On Thursday, February 5, 2015, the National Association of the Deaf (NAD) filed a federal class-action lawsuit against the Massachusetts Institute of Technology (MIT) and Harvard University for allegedly violating U.S. accessibility laws.
Please note that as of February 2020, after years of litigation, both the NAD v. Harvard and NAD v. MIT lawsuits have officially been settled by the court of law.
Behind the NAD v. Harvard and NAD v. MIT Lawsuits
For both the Harvard and MIT lawsuits, the NAD cited violations of the Americans with Disabilities Act (ADA) and the Rehabilitation Act. The universities’ alleged failure to provide appropriately accurate and comprehensive captioning for online course materials was the driving force behind the suit brought forth by the NAD.
Allegedly Inaccessible Content
Both Harvard and MIT provide free online programming, which includes videos and audio files for educational lectures and “topics of general interest.” The universities also have extensive materials available for free on several online platforms, such as YouTube, iTunesU, Harvard@Home, and MIT OpenCourseWare. Both universities are the founding partners of edX, a nonprofit that offers dozens of MOOCs, or massive open online courses, free to students around the world.
In the NAD v. Harvard and NAD v. MIT lawsuits, the NAD claimed that Harvard and MIT denied people who are deaf and hard of hearing equal access to the universities’ free online programming.
Notably, these lawsuits were the first of their kind to address the accuracy and quality of the captions provided. Much of the universities’ online media is published on platforms like YouTube, whose auto-captioning function is woefully insufficient for the hard of hearing.
Why Did the NAD Sue?
The NAD sued Harvard and MIT due to concerns that the universities were not providing equal access to online programming for students with disabilities, which is in direct violation of principles within accessibility laws. Ideally, a ruling from the courts would ensure that all content from the universities was made accessible to students with disabilities moving forward.
In addition to ensuring accessibility for Harvard and MIT’s online programming, a firm ruling from the courts would likely pressure other universities to comply with stricter captioning standards and also provide much-needed guidance for closed captioning and other web accessibility requirements.
Deep Dive Into the ADA
This brief examines the ADA through the lens of online video accessibility and provides insight into developments, resources, and guidance for online video accessibility.
As of February 2020, the NAD v. Harvard and NAD v. MIT lawsuits have each settled through consent decrees.
According to the NAD, both settlements represent “the most comprehensive set of online accessibility requirements in higher education and provide[s] a new model for ensuring worldwide online and digital accessibility in academia and business for people who are deaf and hard of hearing.”
NAD v. Harvard Settlement
On November 27, 2019, after four years of litigation, both the NAD and Harvard University came to a mutual agreement through a consent decree. The settlement strengthened Harvard’s new digital accessibility policy and was effective as of December 1, 2019.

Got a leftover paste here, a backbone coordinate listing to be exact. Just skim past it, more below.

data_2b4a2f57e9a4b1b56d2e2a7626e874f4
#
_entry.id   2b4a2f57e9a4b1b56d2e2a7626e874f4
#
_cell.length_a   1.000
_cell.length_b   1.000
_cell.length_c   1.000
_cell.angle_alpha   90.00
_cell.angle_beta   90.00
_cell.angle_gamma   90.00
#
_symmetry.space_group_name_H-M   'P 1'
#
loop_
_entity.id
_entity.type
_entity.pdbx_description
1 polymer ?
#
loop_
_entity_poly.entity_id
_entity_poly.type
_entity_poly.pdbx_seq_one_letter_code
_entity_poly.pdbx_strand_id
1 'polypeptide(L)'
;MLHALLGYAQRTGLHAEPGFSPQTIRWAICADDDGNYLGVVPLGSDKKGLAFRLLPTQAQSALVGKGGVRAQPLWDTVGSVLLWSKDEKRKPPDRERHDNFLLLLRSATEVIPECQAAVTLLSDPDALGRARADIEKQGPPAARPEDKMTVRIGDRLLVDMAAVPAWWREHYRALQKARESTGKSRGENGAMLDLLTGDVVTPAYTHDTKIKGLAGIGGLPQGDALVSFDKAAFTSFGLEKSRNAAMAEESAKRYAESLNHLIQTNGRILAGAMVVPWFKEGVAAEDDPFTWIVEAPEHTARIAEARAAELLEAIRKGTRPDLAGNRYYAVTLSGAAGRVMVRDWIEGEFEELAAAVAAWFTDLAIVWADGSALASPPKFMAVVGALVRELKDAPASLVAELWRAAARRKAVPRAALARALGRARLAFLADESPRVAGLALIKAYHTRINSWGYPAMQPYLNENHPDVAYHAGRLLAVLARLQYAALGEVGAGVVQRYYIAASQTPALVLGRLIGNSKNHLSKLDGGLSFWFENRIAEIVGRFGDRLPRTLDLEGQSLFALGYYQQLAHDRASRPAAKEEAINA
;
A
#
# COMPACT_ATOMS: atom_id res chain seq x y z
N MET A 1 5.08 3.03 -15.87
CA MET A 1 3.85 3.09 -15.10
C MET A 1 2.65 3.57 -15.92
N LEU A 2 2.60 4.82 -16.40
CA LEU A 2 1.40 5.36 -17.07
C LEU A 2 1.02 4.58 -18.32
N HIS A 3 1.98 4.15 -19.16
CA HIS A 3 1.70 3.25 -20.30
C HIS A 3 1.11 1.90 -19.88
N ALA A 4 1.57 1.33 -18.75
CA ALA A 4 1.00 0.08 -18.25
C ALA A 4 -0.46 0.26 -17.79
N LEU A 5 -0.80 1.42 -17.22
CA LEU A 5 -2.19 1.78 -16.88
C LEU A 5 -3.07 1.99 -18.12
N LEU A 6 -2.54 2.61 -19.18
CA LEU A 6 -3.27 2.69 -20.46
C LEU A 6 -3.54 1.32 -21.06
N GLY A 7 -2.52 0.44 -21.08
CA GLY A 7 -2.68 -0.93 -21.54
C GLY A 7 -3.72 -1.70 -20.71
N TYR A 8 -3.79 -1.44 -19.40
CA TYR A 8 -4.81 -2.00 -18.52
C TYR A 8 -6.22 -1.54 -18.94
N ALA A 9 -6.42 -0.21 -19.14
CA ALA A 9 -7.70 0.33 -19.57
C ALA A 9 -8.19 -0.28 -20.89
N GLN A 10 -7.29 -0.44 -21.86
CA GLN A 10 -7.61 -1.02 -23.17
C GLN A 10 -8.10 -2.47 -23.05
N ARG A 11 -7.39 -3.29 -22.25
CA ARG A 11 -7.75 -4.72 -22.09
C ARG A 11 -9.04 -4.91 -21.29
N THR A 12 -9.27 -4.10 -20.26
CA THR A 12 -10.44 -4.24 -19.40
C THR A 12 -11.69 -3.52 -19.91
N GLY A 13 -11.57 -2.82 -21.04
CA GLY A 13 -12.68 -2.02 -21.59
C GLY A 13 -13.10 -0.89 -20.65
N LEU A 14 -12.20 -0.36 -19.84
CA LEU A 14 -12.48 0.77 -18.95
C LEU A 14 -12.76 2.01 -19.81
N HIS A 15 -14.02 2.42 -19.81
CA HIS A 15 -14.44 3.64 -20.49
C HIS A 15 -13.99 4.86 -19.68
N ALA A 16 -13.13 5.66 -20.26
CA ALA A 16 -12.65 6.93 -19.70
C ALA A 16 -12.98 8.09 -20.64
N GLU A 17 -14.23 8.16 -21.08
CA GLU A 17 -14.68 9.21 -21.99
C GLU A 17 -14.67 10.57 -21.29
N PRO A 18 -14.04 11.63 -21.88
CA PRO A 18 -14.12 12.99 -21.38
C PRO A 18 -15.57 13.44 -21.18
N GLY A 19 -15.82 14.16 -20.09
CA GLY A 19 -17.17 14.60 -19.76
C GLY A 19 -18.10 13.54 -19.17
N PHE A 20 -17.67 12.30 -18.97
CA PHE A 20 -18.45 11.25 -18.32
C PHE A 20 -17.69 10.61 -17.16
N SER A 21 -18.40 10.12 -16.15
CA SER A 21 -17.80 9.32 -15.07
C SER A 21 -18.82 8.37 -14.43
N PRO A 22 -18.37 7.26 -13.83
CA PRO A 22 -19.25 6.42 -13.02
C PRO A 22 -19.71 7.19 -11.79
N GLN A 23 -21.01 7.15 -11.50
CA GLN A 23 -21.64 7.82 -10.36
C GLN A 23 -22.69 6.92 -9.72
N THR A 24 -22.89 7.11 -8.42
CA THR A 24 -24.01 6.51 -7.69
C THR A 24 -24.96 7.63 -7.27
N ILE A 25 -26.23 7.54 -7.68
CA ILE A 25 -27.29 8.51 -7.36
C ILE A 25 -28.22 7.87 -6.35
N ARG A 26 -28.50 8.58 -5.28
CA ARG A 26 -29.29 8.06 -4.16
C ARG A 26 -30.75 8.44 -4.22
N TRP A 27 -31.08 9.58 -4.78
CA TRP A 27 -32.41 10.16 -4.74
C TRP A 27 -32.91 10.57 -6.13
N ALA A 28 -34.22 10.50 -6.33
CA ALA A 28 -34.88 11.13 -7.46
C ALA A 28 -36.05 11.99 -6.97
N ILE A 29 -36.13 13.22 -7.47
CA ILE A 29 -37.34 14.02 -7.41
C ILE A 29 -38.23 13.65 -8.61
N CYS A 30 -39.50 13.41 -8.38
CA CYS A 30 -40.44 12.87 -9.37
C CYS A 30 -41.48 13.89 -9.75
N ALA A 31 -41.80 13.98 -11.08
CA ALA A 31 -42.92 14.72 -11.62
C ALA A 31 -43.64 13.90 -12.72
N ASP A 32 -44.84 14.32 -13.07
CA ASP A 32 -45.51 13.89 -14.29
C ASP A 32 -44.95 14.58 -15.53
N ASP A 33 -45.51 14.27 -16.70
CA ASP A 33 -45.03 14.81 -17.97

This settlement established set captioning guidelines so that Harvard University can continue to improve accessibility for its online resources for those who are deaf or hard of hearing.
Though Harvard does and has been captioning much of its online content, this agreement “ensures for the first time that the university will provide high-quality captioning services for online content.” In fact, the terms of the agreement reference 3Play Media as a pillar for caption quality and notes that captions must have “an accuracy rate equal to that offered by a vendor captioning service such as 3PlayMedia.”
NAD v. MIT Settlement
On February 18, 2020, the NAD announced that it had reached a settlement with MIT in regards to the 2015 class-action lawsuit. The terms of the NAD v. MIT settlement are similar to the agreement between the NAD and Harvard.
According to the NAD, the settlement “institutes a series of new guidelines to make the university’s website and online resources accessible for people who are deaf and hard of hearing.”
Harvard’s and MIT’s Stance on Accessibility
In Harvard’s online accessibility statement, the university states its commitment to providing accessible online materials for all students. It continues to acknowledge accessibility as “integral to the academic and administrative work of the University.”
MIT’s online accessibility statement iterates that “MIT is committed to providing an environment that is accessible to individuals with disabilities.”
3Play Media continues to work with MIT, Harvard, and edX to provide captioning and transcription services. For example, the Harvard School of Public Health added interactive transcripts to online video material. MIT OpenCourseWare and other groups like MIT150 not only captioned their videos but also made them searchable to improve the learning experience for all students.
The outcomes of the NAD v. Harvard and NAD v. MIT lawsuits have set precedent to hold colleges and universities accountable for providing captioning for their online video content. It’s important to gain knowledge of accessibility laws like the American with Disabilities Act and to understand how they may impact online accessibility obligations at your university.
This post was originally published in February 2015 by Emily Griffin. It has since been updated for clarity, freshness, and comprehensiveness.